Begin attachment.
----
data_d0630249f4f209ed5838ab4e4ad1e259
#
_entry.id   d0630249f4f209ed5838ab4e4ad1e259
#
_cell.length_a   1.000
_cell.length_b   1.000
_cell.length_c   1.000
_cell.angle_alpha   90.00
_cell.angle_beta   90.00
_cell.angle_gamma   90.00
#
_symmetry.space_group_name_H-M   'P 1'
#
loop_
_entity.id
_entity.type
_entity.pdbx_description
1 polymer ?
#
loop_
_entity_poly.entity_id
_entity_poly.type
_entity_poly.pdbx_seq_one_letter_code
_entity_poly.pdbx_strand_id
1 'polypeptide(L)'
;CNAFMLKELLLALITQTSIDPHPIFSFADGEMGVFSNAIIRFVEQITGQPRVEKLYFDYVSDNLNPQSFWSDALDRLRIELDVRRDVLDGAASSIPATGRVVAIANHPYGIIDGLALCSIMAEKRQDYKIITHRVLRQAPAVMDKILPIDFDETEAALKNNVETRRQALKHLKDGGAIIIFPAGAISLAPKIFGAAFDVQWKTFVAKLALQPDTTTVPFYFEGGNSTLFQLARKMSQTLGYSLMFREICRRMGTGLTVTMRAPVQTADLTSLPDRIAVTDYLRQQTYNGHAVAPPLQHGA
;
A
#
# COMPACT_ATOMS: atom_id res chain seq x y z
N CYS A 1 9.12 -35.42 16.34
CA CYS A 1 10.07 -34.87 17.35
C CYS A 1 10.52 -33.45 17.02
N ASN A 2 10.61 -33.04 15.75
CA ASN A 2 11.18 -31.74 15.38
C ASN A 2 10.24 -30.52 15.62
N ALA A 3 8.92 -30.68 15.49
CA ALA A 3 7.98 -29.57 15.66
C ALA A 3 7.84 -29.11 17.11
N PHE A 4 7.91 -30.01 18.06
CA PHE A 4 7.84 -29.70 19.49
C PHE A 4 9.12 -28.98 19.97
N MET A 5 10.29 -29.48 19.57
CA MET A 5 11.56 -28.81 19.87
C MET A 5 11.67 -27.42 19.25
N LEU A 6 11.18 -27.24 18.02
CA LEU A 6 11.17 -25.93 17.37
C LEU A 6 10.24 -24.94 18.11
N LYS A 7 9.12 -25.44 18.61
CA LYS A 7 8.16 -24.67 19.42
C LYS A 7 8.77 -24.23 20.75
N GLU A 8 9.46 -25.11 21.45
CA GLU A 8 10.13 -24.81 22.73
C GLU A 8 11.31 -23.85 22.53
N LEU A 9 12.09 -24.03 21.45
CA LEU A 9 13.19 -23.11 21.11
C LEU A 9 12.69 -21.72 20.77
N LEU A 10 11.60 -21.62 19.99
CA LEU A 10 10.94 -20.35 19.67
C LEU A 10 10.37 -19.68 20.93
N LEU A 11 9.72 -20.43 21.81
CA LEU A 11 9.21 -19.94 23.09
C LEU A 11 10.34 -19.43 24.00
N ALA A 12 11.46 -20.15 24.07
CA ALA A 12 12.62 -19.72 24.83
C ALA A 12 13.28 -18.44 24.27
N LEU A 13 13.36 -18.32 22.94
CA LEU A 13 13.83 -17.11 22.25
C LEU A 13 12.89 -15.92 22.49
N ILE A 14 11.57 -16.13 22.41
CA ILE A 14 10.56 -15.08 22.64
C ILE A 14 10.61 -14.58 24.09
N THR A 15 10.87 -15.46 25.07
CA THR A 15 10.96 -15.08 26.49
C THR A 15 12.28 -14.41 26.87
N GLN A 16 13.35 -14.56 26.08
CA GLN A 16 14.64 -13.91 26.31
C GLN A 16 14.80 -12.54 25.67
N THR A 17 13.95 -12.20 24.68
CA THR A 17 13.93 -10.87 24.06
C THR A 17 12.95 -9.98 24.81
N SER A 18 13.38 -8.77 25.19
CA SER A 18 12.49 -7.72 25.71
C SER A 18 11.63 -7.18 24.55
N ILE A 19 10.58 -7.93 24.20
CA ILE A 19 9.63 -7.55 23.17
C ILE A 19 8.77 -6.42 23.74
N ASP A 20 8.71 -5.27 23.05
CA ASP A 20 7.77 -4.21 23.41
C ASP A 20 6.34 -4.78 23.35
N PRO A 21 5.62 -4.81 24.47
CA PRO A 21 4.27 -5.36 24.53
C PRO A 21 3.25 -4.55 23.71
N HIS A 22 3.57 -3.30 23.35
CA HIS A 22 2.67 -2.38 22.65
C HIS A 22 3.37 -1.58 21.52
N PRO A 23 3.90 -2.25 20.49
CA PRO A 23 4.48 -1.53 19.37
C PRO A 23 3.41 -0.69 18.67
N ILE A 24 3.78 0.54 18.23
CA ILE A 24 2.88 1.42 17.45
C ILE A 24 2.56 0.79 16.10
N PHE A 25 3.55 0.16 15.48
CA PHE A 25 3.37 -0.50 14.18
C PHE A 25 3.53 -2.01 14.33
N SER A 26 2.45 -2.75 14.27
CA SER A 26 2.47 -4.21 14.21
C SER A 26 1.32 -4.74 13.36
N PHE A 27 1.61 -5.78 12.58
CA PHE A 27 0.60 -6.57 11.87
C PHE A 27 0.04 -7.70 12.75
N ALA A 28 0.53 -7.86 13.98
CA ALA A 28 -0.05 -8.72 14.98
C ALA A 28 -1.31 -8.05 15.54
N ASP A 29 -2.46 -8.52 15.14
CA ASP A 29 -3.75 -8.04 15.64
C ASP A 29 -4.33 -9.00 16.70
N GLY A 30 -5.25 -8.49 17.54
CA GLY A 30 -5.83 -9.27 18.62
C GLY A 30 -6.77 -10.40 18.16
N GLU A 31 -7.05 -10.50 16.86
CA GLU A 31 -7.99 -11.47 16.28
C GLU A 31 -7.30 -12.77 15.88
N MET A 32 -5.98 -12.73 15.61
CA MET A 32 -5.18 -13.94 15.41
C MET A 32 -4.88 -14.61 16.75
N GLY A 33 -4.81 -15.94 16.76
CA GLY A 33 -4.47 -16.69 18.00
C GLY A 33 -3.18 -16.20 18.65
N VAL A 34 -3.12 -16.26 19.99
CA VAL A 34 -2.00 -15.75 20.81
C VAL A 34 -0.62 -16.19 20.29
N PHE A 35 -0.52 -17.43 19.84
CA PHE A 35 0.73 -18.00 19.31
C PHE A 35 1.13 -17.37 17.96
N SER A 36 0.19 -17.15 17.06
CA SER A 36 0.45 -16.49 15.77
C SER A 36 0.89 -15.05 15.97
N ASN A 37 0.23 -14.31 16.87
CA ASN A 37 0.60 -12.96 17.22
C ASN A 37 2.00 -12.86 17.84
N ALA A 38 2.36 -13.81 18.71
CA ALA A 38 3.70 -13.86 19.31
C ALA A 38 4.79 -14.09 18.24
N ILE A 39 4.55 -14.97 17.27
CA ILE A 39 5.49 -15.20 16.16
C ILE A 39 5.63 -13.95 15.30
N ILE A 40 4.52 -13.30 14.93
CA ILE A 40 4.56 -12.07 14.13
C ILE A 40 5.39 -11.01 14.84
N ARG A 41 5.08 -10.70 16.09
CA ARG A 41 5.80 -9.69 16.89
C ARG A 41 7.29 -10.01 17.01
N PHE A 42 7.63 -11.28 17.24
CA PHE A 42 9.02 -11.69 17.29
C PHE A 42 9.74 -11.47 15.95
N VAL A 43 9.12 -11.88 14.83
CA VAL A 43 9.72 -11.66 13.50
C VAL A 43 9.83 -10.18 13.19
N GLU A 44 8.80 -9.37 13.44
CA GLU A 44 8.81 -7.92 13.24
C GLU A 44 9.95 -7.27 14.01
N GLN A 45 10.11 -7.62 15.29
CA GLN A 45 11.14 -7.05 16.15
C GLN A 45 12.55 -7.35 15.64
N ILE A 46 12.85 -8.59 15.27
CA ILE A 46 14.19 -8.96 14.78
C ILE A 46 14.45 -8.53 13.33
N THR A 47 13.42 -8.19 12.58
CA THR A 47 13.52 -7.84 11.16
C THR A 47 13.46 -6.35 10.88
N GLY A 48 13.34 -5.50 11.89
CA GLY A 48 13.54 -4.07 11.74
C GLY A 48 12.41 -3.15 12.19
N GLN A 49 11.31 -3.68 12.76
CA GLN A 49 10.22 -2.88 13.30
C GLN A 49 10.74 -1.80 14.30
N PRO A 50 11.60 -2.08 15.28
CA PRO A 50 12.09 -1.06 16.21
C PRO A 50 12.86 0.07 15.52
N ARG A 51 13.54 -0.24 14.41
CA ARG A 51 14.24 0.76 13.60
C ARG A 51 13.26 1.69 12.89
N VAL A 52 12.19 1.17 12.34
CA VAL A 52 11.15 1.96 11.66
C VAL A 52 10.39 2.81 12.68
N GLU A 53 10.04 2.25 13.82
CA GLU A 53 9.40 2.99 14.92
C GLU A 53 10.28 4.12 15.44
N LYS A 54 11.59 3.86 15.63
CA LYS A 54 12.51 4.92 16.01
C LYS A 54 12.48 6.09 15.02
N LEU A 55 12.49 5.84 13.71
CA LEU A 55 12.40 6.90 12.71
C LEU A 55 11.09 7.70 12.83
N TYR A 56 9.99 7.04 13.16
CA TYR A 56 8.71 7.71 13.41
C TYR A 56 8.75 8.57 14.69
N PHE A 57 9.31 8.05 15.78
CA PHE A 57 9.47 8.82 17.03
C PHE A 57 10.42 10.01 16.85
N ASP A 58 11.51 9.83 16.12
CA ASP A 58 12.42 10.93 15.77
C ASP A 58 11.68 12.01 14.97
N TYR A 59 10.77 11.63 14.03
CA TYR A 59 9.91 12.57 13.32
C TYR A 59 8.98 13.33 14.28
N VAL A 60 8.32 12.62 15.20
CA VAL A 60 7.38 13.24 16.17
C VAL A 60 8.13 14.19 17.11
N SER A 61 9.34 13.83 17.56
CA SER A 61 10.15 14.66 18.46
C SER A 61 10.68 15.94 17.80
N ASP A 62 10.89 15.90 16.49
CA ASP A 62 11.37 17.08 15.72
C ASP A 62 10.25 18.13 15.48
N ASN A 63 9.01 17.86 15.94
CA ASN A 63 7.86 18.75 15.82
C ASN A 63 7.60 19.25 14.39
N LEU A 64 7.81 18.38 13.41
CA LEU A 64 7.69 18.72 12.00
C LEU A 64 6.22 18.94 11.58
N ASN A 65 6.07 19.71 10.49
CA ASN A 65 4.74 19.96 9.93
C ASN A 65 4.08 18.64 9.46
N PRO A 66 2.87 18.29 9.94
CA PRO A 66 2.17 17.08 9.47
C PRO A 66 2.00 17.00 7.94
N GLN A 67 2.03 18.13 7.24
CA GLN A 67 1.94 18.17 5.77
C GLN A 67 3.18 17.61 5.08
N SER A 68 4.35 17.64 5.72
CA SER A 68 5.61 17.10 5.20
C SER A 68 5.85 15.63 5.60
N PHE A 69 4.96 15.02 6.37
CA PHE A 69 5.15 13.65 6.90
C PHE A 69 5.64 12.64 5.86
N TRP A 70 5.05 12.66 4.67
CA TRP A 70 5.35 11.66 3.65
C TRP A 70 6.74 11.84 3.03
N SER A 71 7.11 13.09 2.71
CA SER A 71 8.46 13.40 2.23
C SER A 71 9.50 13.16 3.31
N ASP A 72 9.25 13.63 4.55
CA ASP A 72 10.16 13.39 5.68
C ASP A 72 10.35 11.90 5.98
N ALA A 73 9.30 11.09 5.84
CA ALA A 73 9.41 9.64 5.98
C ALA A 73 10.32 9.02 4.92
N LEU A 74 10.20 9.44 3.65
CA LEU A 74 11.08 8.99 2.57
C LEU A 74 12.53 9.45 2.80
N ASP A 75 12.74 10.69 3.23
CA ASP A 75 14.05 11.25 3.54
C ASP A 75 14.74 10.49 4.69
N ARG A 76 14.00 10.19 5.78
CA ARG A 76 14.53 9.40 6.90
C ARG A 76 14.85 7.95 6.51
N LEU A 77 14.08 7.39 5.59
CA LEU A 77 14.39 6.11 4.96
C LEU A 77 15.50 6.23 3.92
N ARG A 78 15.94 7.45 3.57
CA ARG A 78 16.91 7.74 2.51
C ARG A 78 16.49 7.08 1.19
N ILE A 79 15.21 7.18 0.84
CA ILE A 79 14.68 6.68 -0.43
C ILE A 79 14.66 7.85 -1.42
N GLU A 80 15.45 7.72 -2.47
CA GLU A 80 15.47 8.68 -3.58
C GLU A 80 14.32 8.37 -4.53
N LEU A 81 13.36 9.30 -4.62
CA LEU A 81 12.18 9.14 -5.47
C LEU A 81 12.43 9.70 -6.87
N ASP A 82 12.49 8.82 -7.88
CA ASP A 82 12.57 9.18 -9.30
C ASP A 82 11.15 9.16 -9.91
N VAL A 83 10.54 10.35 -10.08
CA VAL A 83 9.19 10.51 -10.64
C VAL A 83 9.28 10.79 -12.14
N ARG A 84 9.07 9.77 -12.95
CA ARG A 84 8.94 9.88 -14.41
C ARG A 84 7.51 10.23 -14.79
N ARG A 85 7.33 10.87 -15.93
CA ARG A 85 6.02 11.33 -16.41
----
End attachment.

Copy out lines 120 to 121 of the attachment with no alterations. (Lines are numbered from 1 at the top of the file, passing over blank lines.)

C GLY A 30 -6.77 -10.40 18.16
N GLU A 31 -7.05 -10.50 16.86